Top tips for getting kids to love their new glasses
Most patients take a while to adjust to a new set of specs but if your patient is a child, it can take considerably longer, especially if it’s their first time wearing them. To help smooth the way, here’s a few handy tips I’ve picked up from people in the know, and from being a mum! Before you know it, your younger patients will be loving their new look, and their parents will be loving you!
Talk to them…
Most children will listen and give your words far more weight than Mum or Dad, simply because you are the expert. This puts you in a unique place to play both optometrist and psychologist!
If the child is old enough to understand, explain in simple terms why they need glasses, highlighting the positives but also touching upon the consequences of not wearing them. If they are on the younger side, consider using visuals, such as books, to help you. If you are particularly tech-savvy, you could create a short, animated explainer or YouTube video they can watch on an iPad or computer screen in your office. If you can’t do one yourself, there are plenty of options online.
Whatever form your advice takes, Mum and Dad will appreciate it and use it as much needed back-up when reinforcing the value of wearing glasses to their child, ie. “The eye doctor said …”.
Also consider touching upon the ‘teasing’ issue, telling the child their new look may prompt some comments from their friends, but assure them it’s only because they look different to how they used to and their friends will quickly get used to it, as they will.
Highlight the positives
Many studies have shown glasses wearers are perceived as smarter, more attractive and are even more likely to be hired for a job than non-glasses wearers! Depending on the age of the child, share the most appropriate stats with them to bolster their confidence, and use as ammunition if they do get teased. They can tell their friends some people even wear fake glasses to make themselves look better or increase their chances of landing a job! It’s true.
Build-up the ‘cool’ option
Continue this theme, especially with older children, by highlighting celebrities, movie stars and singers that wear glasses such as Harry Potter, Taylor Swift and Justin Bieber. Mum or Dad might even want to point out a few “cool” looking, glasses-wearing celebrities their kids can identify with, perhaps providing a poster or letting them create a collage of their child’s favourite cool people wearing glasses.
Older children might be more easily swayed and consider their glasses uber cool, by adding a few special options to their specs, like photochromic lenses – after having checked with parents about the options up-sell of course.
Let them choose
Allowing the child to pick their own glasses instils a sense of ownership, making it more likely they will wear them and love them. If parents are unsure about their child’s taste, you can suggest that each family member picks one or two favourites and then both parent and child decide on the final pair together. This also presents a good opportunity to discuss the value of a purchasing a spare set of frames, highlighting the normal tips such as, glasses are not something they will grow out of in two months’ time; that breakages and lost glasses are common with younger patients; and that you offer discounts on a spare pair or insurance or whatever deal you may have.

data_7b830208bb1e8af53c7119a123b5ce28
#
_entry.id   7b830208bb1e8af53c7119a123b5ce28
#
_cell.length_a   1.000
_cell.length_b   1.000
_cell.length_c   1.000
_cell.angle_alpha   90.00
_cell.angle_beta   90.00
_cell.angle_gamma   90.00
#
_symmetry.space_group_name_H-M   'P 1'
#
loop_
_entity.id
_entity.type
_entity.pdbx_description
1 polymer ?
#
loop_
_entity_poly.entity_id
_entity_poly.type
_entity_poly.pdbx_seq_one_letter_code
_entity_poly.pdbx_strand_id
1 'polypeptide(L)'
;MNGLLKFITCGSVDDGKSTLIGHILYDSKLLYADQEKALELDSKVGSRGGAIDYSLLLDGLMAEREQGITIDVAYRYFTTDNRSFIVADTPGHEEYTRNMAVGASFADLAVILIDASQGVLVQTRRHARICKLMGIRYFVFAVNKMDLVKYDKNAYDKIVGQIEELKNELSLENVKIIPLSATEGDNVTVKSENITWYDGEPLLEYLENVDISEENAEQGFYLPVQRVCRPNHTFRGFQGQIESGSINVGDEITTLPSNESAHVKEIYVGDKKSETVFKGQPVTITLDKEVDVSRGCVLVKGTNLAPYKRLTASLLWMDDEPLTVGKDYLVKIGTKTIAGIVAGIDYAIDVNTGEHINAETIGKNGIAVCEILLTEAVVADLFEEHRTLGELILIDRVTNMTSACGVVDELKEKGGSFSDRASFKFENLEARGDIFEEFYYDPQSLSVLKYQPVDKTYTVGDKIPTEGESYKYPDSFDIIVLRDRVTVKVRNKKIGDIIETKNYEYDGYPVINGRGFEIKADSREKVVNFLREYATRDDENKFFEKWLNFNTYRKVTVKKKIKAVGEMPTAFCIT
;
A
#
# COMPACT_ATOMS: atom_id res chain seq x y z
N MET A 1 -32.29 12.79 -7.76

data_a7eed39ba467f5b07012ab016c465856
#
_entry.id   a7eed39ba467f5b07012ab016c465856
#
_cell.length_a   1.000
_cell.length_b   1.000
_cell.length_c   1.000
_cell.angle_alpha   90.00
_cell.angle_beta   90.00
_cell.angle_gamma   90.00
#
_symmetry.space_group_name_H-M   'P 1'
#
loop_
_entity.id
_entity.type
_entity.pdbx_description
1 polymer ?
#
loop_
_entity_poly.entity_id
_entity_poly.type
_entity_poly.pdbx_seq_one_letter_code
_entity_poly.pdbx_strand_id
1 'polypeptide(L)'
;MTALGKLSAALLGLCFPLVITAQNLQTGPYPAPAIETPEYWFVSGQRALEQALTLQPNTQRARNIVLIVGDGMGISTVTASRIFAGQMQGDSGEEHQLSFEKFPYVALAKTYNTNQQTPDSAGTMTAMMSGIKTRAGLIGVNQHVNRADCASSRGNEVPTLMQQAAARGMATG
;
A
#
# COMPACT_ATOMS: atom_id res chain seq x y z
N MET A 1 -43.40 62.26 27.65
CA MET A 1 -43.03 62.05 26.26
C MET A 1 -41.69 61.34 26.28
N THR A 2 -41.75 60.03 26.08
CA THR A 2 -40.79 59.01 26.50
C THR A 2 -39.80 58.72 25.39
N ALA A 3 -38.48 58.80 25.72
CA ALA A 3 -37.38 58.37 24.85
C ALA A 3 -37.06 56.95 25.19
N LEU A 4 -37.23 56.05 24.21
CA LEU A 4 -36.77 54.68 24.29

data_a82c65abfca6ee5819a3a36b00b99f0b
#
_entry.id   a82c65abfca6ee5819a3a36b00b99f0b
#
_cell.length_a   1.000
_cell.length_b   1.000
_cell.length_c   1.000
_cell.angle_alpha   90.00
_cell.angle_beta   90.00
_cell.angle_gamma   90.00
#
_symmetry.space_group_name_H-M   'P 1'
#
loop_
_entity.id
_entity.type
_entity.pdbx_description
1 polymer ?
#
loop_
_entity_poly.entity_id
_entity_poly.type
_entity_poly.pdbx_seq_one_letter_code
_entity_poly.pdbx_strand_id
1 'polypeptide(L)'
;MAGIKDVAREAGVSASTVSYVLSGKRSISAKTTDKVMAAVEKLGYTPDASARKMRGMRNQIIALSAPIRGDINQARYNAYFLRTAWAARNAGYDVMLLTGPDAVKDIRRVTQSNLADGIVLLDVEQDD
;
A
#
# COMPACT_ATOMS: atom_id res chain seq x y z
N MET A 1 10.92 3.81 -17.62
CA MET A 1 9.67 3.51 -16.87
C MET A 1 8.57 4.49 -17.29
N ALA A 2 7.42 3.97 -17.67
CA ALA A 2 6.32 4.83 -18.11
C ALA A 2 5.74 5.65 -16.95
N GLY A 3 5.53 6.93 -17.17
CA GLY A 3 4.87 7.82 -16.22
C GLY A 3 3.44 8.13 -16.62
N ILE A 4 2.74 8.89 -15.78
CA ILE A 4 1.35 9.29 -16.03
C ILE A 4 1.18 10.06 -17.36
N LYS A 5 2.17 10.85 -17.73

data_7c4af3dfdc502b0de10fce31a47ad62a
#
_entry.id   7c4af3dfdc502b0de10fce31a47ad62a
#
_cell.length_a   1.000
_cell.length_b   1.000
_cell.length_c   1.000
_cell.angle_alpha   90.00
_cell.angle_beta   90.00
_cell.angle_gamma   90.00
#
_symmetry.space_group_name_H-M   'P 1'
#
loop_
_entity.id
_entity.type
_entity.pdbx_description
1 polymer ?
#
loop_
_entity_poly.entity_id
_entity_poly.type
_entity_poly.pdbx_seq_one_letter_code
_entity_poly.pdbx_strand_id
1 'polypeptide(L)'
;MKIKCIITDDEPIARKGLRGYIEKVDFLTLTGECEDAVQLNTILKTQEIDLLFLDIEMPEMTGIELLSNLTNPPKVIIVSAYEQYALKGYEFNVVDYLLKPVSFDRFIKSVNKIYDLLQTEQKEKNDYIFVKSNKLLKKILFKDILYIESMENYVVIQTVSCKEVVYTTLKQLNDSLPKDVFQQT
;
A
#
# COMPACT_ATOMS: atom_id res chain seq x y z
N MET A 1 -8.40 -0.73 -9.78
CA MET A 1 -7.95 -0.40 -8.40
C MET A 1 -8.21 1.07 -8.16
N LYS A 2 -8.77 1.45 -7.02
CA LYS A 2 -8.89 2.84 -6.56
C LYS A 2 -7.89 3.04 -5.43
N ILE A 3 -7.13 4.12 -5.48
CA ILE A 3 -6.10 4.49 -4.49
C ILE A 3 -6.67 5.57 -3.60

Keeping ‘em clean (the specs, not the kid)
Add to the specialness of owning and caring for their new pair of specs, by explaining to the child how important it is to clean their wonderful new glasses properly, while offering them a special cleaning kit, only they can use (with mum and dad’s help if they need it of course).
Set up a wearing routine
Consistency is key to getting a child’s compliance and eventual acceptance of wearing their new glasses. If the child persistently takes their glasses off, then the parent should persistently put them back on, with all the positive noises about why they should do this and how good they look. The process can wear thin, but being consistent is usually the only thing that works well, consistently.
If the child needs to wear glasses all the time, suggest to the parents that they incorporate them into their ‘waking-up’ routine ie. when you take your covers off in the morning, put your specs on, then you can get up, go to the bathroom and eat your breakfast.
This may be difficult for younger children so the advice I’ve been given is to start slowly. Ask their parents to suggest they wear them for an hour at a time, preferably doing something they enjoy, and then build up wearing time gradually. A good move is to suggest they put them on their child when they are watching a favourite TV show or movie for more extended wear practice; all the while subtlety highlighting how lovely they look, and how well they can see with them on versus off.
Praise is positive
Ask any child psychologist, positive reinforcement works. Encourage parents to praise their child if they put on their glasses on of their own accord. Beware the dreaded reward/treat path, however, as that can sometimes lead to unwanted effects, ie. the child refusing to wear their glasses unless they get a lolly! Rather than any immediate gratification, parents could suggest a more delayed form of reward - a day out at the zoo or another favourite spot after, say, a month of wearing their wonderful new specs.
Renee Lunder is an Australian freelance journalist and proud specs wearer. “They are as much a part of me as my limbs! My children have only ever known me with them. I wouldn't be ‘Mum’ without them!”